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39 <author title="Editor"> 39 <author title="Editor">
40 <mail link="peesh@gentoo.org">Jorge Paulo</mail> 40 <mail link="peesh@gentoo.org">Jorge Paulo</mail>
41 </author> 41 </author>
42 <author title="Editor"> 42 <author title="Editor">
43 <mail link="carl@gentoo.org">Carl Anderson</mail> 43 <mail link="carl@gentoo.org">Carl Anderson</mail>
44 </author> 44 </author>
45 <author title="Editor"> 45 <author title="Editor">
46 <mail link="swift@gentoo.org">Sven Vermeulen</mail> 46 <mail link="swift@gentoo.org">Sven Vermeulen</mail>
47 </author> 47 </author>
48 <abstract>These instructions step you through the process of installing Gentoo 48 <abstract>These instructions step you through the process of installing Gentoo
49 Linux 1.4_rc4. The Gentoo Linux installation process supports various installation 49 Linux 1.4_rc4. The Gentoo Linux installation process supports various installation
50 approaches, depending upon how much of the system you want to custom-build from 50 approaches, depending upon how much of the system you want to custom-build from
51 scratch. 51 scratch.
52 </abstract> 52 </abstract>
53<version>2.6.1</version> 53<version>2.6.1</version>
54 <date>8 May 2003</date> 54 <date>10 May 2003</date>
55 <chapter> 55 <chapter>
56 <title>About the Install</title> 56 <title>About the Install</title>
57 <section> 57 <section>
58 <body> 58 <body>
59 <p>This new boot CD will boot from nearly any modern IDE CD-ROM drive, as well 59 <p>This new boot CD will boot from nearly any modern IDE CD-ROM drive, as well
60as many SCSI CD-ROM drives, assuming that your CD-ROM and BIOS both support booting. 60as many SCSI CD-ROM drives, assuming that your CD-ROM and BIOS both support booting.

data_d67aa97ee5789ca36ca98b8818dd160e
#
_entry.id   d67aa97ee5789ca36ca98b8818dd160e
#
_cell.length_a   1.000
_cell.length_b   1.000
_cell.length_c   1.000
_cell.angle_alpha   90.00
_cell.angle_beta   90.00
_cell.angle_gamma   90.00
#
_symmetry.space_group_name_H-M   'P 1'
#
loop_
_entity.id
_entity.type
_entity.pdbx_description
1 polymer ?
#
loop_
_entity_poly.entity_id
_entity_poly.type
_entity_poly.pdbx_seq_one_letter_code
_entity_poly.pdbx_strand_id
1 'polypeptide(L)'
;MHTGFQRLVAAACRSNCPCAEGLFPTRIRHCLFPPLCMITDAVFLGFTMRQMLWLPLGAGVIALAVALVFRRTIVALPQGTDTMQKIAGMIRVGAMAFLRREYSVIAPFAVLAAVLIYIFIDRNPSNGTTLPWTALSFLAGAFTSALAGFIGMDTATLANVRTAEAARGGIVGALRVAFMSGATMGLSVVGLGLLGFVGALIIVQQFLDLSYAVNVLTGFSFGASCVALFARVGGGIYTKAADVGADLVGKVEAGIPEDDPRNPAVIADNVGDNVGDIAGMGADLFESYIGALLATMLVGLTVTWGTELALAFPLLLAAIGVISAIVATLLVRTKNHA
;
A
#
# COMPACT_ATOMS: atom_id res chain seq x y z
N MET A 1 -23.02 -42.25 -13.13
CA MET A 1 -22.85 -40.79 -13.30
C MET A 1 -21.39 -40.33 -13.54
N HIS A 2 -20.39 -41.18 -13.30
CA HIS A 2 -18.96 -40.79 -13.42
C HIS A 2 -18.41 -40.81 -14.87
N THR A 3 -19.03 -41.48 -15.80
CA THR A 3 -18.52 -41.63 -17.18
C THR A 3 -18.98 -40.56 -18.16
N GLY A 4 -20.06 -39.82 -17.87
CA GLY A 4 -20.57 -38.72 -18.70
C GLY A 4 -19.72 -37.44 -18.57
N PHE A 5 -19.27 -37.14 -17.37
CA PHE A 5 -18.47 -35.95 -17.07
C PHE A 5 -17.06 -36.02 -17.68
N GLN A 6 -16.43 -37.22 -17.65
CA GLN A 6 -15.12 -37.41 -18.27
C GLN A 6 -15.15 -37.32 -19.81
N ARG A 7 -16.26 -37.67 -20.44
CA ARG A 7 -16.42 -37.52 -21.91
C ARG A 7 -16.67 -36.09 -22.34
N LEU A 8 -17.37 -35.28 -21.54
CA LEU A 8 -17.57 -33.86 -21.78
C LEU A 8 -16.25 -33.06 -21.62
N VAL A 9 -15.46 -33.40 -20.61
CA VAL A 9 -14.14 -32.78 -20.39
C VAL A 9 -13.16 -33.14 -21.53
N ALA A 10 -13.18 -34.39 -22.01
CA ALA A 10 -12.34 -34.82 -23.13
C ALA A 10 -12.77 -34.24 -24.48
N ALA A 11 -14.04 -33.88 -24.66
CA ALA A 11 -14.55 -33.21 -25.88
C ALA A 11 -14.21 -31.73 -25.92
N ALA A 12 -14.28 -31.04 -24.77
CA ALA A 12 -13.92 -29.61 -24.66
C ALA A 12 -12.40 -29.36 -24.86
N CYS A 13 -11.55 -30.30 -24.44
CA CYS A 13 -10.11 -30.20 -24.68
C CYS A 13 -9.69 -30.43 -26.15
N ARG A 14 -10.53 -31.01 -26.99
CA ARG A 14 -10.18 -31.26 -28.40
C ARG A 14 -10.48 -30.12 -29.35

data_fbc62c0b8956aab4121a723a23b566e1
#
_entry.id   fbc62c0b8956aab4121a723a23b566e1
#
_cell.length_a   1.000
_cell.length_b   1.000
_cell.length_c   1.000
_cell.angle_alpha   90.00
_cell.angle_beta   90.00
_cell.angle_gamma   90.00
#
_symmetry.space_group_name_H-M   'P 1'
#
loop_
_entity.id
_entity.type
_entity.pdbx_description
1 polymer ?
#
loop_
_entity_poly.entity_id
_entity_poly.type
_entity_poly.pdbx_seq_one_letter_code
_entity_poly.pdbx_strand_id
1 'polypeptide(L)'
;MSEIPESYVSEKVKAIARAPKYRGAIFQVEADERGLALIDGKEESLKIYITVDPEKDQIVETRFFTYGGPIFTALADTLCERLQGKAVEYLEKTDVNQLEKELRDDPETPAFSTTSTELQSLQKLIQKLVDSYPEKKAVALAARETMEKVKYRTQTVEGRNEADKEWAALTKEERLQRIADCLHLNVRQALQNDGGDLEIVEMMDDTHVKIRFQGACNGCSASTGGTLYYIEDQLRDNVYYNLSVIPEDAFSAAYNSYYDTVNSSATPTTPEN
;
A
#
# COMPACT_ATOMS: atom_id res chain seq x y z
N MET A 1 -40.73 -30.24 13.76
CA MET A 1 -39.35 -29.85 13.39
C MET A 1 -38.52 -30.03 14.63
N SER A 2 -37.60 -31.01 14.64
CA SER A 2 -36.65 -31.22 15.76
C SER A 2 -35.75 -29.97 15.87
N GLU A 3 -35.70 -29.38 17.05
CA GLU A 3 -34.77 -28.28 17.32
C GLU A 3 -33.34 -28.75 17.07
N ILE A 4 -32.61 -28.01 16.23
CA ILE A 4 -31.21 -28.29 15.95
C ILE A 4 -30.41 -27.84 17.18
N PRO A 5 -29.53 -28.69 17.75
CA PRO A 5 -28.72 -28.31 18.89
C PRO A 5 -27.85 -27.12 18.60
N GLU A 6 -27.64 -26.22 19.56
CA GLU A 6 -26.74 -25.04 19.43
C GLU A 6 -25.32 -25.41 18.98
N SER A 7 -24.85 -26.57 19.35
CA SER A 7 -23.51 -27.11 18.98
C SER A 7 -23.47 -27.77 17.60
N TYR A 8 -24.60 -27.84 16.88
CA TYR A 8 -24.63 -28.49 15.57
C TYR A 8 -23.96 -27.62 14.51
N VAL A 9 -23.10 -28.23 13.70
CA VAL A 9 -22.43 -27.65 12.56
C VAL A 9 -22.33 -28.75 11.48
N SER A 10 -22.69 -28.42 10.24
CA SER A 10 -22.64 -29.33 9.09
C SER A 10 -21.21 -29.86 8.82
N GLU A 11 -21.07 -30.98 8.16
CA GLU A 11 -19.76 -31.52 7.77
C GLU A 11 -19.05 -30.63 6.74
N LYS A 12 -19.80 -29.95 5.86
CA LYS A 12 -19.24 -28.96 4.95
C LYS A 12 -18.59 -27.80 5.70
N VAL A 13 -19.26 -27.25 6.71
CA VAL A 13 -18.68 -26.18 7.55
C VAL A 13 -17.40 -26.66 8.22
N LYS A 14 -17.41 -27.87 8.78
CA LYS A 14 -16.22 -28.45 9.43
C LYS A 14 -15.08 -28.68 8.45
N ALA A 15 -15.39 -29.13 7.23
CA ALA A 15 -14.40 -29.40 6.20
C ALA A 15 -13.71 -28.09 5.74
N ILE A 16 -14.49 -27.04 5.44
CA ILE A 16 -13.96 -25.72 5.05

61Included on the CD-ROM is Linux support for IDE (and PCI IDE) (built-in to the 61Included on the CD-ROM is Linux support for IDE (and PCI IDE) (built-in to the
62kernel) as well as support for all SCSI devices (available as modules.) In 62kernel) as well as support for all SCSI devices (available as modules.) In
63addition, we provide modules for literally every kind of network card that 63addition, we provide modules for literally every kind of network card that
64Linux supports, as well as tools to allow you to configure your network and 64Linux supports, as well as tools to allow you to configure your network and
65establish outbound (as well as inbound) <c>ssh</c> connections and to download 65establish outbound (as well as inbound) <c>ssh</c> connections and to download
66files. </p> 66files. </p>
67 <p>To install from the build CD, you will need to have a 486+ processor and 67 <p>To install from the build CD, you will need to have a 486+ processor and
68ideally at least 64 Megabytes of RAM. (Gentoo Linux has been successfully 68ideally at least 64 Megabytes of RAM. (Gentoo Linux has been successfully
69built with 64MB of RAM + 64MB of swap space, but the build process is awfully 69built with 64MB of RAM + 64MB of swap space, but the build process is awfully
373 DHCP, skip down to the static configuration section below. </p> 373 DHCP, skip down to the static configuration section below. </p>
374<pre caption="Network configuration with DHCP"> 374<pre caption="Network configuration with DHCP">
375# <c>dhcpcd eth0</c> 375# <c>dhcpcd eth0</c>
376</pre> 376</pre>
377 <note>Some ISPs require you to provide a hostname. To do that, 377 <note>Some ISPs require you to provide a hostname. To do that,
378 add a <c>-h myhostname</c> flag to the dhcpcd command line above. 378 add a <c>-h myhostname</c> flag to the dhcpcd command line above.
379 </note> 379 </note>
380 <p>If you receive <i>dhcpConfig</i> warnings, don't panic; the errors 380 <p>If you receive <i>dhcpConfig</i> warnings, don't panic; the errors
381 are most likely cosmetic. Skip down to Network testing below.</p> 381 are most likely cosmetic. Skip down to Network testing below.</p>
382 </body> 382 </body>
383 </section> 383 </section>
384 <section> 384 <section>
385 <title>Manual Static Configuration</title> 385 <title>Manual Static Configuration</title>
386 <body> 386 <body>